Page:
He said it was ‘Letter Week’. At least that’s what the researcher told me, he said. I googled it but there was nothing. Nothing mentioned. Is it just a Welsh thing? Shame, it would be a nice to celebrate them. I love letters. Handwritten letters and all of their paraphernalia. The stamps, the post-marks, the address on the back. I think I said that during the 19th century there would be up to five deliveries a day. They could be just notes. An acceptance for dinner that night, a request for an invoice, a bit of whimsy, a billet-doux. The penny post was slow, the three-penny post faster. People used writing desks, pigskin cases that held paper, envelopes and stamps. And blotting paper. Several Agatha Christie stories have Poirot trying to read the impress of a pen on the blotting paper for clues. I remember the flooding of ink. Wanting to write beautifully. The ink stains on my middle finger. It is a concentrated form of communication. A tangible, physical thing. Read them. Read the letters of the past. Read Charlotte Bronte’s, Jane Austen’s and Elizabeth Gaskell’s. They write to amuse, to cajole, to share, to give love. I miss the opportunity. Don’t you?


At 5.10 am man was sitting under the town clock, a bottle of beer beside him. He was talking to himself. His hands were animated, hovering then diving and ascending, like gulls in the air before him.


Happy New Year, I say to her as I shut the studio door. No, thanks I’ve got a key, she replies, not lifting her head as she yanks at the hoover flex. No, I say, I said Happy New Year. Oh, sorry, she says, putting her hand on my arm. Did you have a good one? I say. Yes, she says, but it’s nice to be back at work. To get back to normal. She is always so cheerful. She gets there early and by 6.00 am has mopped all the toilets and hovered the foyer.

It was a programme dedicated to L T Rolt. I’m not sure if that is how you spell it. He wrote about what fascinated him, steam engines, bridge-building and all kinds of hand craft. As a child he’d sit amongst the artisans, watching them at work. ‘With handworkers their craft is their prayer’, he said. Noble work. Sometimes I crave it. Just that knowledge. One particular kind of knowledge. The knowledge of how to make something, something useful, something beautiful, extremely well. There is pride in that. A sense of self. Surely.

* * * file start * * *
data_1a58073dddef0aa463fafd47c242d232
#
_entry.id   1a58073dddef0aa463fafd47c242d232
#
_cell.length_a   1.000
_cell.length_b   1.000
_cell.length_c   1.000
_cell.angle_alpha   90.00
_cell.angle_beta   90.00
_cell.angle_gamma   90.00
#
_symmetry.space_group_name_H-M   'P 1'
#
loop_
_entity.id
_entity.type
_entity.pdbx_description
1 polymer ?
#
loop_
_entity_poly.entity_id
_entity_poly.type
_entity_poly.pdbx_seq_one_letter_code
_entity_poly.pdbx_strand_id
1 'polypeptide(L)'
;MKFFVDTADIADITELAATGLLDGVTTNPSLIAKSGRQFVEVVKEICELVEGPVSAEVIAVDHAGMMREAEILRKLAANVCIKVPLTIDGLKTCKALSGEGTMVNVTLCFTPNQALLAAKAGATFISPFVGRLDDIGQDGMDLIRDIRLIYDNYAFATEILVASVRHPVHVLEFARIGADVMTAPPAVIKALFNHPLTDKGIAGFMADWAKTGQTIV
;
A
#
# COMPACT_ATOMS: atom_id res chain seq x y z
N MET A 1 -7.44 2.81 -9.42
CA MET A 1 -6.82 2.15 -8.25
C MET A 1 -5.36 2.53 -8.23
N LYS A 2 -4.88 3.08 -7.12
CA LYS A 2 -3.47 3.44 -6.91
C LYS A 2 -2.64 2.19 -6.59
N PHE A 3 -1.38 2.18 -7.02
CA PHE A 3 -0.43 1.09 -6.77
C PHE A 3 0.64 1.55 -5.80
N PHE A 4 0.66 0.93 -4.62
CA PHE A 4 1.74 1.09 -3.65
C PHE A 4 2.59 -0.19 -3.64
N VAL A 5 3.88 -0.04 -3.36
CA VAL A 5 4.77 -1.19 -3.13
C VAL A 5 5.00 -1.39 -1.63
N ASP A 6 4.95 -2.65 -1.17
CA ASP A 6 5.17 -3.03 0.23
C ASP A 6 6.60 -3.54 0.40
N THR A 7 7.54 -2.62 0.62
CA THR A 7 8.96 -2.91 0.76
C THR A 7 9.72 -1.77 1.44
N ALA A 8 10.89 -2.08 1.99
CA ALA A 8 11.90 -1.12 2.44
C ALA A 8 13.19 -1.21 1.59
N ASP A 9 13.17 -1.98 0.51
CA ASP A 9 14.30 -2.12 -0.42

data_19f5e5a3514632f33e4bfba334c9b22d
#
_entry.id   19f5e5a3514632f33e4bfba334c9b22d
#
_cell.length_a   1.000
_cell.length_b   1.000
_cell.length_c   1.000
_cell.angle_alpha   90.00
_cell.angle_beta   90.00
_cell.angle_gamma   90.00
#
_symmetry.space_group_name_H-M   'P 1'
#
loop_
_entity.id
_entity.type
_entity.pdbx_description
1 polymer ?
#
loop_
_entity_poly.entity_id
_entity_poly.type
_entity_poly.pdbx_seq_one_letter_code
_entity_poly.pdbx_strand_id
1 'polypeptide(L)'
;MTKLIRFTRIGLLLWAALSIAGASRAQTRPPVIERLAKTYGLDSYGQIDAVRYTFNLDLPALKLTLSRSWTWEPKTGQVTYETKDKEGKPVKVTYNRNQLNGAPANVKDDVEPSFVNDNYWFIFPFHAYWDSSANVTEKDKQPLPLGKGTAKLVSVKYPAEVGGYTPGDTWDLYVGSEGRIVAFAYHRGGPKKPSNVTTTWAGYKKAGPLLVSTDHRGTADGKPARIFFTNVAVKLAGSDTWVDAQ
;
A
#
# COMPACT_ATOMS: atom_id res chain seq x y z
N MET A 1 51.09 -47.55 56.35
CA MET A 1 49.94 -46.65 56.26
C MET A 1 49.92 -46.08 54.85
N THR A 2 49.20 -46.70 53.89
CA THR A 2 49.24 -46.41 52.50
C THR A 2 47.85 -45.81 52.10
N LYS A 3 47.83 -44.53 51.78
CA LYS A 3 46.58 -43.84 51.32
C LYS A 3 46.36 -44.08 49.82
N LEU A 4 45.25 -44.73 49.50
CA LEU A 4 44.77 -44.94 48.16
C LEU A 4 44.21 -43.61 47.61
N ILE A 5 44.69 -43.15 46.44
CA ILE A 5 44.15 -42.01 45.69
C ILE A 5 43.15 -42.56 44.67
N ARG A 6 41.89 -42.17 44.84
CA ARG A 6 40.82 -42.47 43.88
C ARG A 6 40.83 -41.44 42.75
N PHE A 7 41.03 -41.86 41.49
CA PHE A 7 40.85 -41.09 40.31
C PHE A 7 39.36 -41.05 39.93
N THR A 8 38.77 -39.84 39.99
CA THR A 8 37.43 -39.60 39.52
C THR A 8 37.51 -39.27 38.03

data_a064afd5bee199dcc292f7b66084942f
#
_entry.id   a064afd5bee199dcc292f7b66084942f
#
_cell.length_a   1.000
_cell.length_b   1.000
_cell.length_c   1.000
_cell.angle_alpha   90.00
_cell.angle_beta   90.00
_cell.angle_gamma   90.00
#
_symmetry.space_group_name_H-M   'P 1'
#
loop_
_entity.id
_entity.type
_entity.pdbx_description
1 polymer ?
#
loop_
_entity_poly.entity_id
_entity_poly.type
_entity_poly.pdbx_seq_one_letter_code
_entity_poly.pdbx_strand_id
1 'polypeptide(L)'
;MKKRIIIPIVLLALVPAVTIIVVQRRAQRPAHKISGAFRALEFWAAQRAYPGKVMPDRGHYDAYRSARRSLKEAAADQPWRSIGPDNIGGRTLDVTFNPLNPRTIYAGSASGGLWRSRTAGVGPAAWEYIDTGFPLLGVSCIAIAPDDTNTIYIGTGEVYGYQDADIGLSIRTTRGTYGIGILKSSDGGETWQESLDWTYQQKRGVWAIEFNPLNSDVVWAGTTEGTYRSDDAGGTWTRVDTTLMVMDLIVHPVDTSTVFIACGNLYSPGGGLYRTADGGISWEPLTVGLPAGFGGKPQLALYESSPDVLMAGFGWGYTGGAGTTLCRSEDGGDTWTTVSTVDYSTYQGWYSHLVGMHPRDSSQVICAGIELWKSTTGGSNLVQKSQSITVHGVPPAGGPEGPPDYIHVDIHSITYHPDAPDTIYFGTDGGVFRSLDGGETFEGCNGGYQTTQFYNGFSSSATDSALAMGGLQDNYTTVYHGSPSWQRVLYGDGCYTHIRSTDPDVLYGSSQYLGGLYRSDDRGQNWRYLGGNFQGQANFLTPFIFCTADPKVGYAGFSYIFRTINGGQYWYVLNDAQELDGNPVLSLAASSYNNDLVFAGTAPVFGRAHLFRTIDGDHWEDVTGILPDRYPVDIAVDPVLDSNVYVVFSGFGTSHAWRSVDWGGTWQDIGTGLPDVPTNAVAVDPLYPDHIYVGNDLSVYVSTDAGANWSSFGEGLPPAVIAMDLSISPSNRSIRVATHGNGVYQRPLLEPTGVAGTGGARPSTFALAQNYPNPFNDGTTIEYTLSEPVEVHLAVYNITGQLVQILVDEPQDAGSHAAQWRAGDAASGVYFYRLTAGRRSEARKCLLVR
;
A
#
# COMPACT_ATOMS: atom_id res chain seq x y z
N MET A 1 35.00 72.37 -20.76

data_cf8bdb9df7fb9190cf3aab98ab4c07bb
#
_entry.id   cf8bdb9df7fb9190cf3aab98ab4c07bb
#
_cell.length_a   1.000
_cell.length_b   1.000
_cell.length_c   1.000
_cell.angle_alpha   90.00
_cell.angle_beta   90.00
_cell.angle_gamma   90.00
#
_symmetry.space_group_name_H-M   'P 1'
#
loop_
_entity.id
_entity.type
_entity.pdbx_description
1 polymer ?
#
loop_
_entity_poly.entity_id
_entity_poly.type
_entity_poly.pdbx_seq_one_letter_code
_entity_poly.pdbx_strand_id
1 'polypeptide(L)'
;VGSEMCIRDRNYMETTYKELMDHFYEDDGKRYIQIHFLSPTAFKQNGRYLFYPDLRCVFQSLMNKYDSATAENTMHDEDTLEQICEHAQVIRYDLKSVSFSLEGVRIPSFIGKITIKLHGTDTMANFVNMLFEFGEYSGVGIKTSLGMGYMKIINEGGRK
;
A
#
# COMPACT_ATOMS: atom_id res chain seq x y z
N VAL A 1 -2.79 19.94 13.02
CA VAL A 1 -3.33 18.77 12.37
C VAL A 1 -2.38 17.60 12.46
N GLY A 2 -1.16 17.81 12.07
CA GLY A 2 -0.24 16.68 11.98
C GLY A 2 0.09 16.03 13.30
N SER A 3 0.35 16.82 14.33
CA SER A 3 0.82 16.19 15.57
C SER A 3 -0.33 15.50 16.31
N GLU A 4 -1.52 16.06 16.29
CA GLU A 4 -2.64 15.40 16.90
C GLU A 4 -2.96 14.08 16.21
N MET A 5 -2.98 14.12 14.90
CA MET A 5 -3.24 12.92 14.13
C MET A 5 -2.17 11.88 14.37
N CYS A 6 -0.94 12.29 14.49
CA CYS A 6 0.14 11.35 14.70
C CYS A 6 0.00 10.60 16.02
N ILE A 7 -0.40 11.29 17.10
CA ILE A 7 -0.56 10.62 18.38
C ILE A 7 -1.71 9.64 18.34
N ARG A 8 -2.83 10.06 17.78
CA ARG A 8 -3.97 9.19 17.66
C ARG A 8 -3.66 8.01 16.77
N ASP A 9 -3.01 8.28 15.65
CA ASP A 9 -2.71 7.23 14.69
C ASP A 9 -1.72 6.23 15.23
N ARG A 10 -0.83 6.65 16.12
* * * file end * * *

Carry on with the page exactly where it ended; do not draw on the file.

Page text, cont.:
We finished the film. It was hard. The other two Alan Parker films I have seen have been the same. We watch them in two parts. The first night was harrowing. I took it to my dreams. I lay awake trying to imagine if I could be calm, accepting in the face of enforced suffocation. The second night was easier. There had been love. And a great sacrifice on both their parts. It will stay with me. Laura Linney and Kevin Spacey. They act with such contained power. It is good for me to step outside what is comfortable. To enter the possibility of other lives not as safe or as kind as mine. So be it. Take me there, if you must.

But I must be at peace with my work, myself. This is what I have been given. This between-worlds kind of knowing. Neither artist or writer. A bit of both. A maker of facsimiles. A seeker of truth. Of understanding.

I did it. I wrote 500 words. It was stilted today. It didn’t flow. But I took myself to the page. It is enough, some days. Just to do that.

By Ellen Bell

Artist and writer currently living in Aberystwyth.